Global Africa, Fitchburg Art Museum, Ife Franklin

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me with Ife Franklin and Catharine Sasanov

In spite of terrible weather and competition from an afternoon Patriot’s game, the Global Africa opening reception at the Fitchburg Art Museum two weeks ago was wonderful and well-attended. The three of us above, plus the reporter Clennon King, were present — representing a mini-reunion from the Slave Dwelling Project‘s overnight at the Royall House Slave Quarters a month back*. Ellen Watters Sullivan would have been there too if the Cape hadn’t been suffering gale-force winds.

musician Solomon Murungu

musician Solomon Murungu

GLOBAL AFRICA: Creativity, Continuity and Change in African Art, an exhibition of classic, contemporary and commissioned art objects including masks, masquerades with videos, photographs, carved portraits, textiles, metal arts as currency, and an interactive Learning Lounge for all ages.” [From the Fitchburg Art Museum’s website].

In the foyer, Solomon Murungu’s music filled the cathedral-ceilinged space with haunting melodies which I later learned were traditional Shona ceremonial songs (read more about him here). It was amazing to me how much mood and sound came from his single instrument — the mbira.
african textile-elephant-indigo-deemallonThere was a buffet of delicious Brazilian food (my favorite? the fried plantains). And, African fabric was draped around almost as an afterthought.

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Ife Franklin double exposed with shaman

What follows are pictures from the day** mixed in with other images that I took back in March at a Boston exhibit of Ife Franklin’s incredible work.

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Ife Franklin emerging from Slave Cabin, Boston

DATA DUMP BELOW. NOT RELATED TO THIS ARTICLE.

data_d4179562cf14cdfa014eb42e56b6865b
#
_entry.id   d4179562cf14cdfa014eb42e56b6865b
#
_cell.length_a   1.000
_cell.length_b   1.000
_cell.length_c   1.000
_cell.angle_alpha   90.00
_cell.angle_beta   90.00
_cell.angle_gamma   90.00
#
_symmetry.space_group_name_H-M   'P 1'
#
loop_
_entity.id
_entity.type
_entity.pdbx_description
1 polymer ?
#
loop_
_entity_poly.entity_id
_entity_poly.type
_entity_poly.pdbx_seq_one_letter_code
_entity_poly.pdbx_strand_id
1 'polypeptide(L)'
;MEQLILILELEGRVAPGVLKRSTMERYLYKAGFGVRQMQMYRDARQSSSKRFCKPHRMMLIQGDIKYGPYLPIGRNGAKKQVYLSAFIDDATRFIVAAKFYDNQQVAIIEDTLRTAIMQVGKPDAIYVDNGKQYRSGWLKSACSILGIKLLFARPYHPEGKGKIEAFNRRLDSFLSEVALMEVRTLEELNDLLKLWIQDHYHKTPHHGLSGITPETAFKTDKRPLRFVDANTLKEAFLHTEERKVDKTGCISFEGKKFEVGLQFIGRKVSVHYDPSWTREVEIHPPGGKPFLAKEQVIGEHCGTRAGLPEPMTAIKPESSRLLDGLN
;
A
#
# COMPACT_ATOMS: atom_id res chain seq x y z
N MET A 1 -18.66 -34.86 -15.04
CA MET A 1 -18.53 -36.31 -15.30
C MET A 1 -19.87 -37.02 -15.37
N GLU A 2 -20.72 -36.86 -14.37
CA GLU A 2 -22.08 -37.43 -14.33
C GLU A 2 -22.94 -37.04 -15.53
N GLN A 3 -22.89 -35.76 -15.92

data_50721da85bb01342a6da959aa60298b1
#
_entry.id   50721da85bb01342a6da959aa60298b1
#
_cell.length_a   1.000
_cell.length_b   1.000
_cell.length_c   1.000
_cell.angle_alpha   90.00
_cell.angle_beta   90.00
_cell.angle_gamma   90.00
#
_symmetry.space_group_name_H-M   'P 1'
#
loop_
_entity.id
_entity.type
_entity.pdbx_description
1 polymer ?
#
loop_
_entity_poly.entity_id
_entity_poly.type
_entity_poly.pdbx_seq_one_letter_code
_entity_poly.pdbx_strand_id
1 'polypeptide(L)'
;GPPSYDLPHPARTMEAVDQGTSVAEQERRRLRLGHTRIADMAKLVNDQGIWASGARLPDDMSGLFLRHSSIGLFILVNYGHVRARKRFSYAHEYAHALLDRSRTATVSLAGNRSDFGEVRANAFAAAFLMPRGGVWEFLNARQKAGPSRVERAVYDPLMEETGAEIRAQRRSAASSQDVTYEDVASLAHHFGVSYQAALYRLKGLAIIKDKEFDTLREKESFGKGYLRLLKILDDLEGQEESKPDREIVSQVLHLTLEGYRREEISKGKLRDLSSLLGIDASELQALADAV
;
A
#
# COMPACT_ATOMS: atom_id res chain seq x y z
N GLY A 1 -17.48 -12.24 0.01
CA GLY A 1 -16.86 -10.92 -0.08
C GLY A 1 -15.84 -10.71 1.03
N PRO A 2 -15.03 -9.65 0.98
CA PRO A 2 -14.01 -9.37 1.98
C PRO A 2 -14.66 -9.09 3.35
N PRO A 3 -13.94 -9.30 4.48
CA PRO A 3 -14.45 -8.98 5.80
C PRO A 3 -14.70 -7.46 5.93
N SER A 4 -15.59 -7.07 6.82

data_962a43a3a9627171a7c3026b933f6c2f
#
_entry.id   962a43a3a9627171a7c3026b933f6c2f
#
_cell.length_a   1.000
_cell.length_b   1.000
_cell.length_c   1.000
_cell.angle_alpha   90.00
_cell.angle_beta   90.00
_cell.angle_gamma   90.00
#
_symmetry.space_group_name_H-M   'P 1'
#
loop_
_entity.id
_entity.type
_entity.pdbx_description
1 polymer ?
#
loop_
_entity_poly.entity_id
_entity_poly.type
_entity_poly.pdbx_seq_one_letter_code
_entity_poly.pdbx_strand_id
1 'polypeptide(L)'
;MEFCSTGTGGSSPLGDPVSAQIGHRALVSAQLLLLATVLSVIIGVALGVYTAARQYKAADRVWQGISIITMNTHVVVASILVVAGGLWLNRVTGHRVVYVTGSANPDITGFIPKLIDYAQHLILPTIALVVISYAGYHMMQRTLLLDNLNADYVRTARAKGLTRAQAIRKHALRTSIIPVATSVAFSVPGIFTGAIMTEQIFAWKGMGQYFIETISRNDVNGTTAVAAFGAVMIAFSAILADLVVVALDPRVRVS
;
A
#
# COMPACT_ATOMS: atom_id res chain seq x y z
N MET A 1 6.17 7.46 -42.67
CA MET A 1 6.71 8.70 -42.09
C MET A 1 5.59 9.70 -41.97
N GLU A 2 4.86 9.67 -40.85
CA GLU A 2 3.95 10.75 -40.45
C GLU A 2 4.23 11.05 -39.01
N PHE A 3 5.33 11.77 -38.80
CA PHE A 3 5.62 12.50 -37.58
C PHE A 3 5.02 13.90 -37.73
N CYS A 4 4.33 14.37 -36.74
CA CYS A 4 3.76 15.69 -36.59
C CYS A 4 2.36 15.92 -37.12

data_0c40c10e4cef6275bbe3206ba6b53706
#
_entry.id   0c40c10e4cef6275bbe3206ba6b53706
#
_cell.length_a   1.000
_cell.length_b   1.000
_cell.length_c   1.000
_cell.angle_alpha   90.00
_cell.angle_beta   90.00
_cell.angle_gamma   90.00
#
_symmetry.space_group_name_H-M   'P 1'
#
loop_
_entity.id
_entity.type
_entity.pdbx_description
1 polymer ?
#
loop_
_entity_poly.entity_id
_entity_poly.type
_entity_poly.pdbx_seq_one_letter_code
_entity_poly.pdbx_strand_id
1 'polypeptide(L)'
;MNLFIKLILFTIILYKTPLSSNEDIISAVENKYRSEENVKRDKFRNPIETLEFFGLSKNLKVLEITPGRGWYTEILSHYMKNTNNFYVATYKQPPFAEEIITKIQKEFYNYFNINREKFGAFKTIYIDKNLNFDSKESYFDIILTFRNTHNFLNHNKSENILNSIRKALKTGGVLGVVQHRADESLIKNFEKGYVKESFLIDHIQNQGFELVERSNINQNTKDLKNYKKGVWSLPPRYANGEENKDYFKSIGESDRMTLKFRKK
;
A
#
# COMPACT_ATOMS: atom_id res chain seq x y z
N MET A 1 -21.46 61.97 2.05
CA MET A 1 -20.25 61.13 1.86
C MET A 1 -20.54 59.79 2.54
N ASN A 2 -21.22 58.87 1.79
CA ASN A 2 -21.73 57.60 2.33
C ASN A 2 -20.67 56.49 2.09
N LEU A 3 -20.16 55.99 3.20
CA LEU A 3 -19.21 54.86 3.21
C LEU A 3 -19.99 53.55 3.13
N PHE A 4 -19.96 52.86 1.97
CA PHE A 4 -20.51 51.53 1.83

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this is the piece purchased by the Fitchburg Art Museum

The Boston Globe has featured Ife’s work many times. One particularly nice article is here.  I won’t try to describe the spirit and integrity and visual pizzazz of her work, or I will never get this post up, but I encourage you to read about her. Not surprisingly, her indigo pieces are among my favorites.
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IMG_6064 IMG_6070 IMG_6073The ‘Masquerade Ensemble’ by Cuban artist Nelson Montenegro (2013), has visual and ritual ties to Nigeria. I was taken by the patchwork, of course, and learned that the rafia cuffs and neck adornment ‘refer to sacred forests’. The bells at the waist were to dispel negative energy. The visiting shaman in the gallery also wore bells — around his ankles.
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Ife Franklin. Look at those textiles!

yours truly in Boston

yours truly in Boston

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* My reflections on the Royall House Slave Quarters overnight are here. The Slave Dwelling Project founder, Joseph McGill, Jr., Catharine Sasanov’s and Ellen Watters Sullivan’s reflections on the night in Medford are here. Clennon King was handing out copies of his newly printed article about the experience, featured in that Sunday’s Boston Globe.

** Sorry to make you suffer through my enthusiastic experiments with the DianaPhotoApp. I think I’d had it about a week at the time.

9 thoughts on “Global Africa, Fitchburg Art Museum, Ife Franklin

    1. deemallon Post author

      It is rich how the connections continued. And NEXT week, another participant of The Slave Dwelling overnight, Fred Small (who is a UU Minister in Cambridge and descended from slave holders) is going to be delivering a sermon about his experience.I’m hoping it’ll be another chance for some of us to get together.

      Reply
  1. Nancy K

    I love those photos..and the indigo pieces are whimsical and beautiful at the same time. Makes me prize my sachet from you all the more!

    Reply

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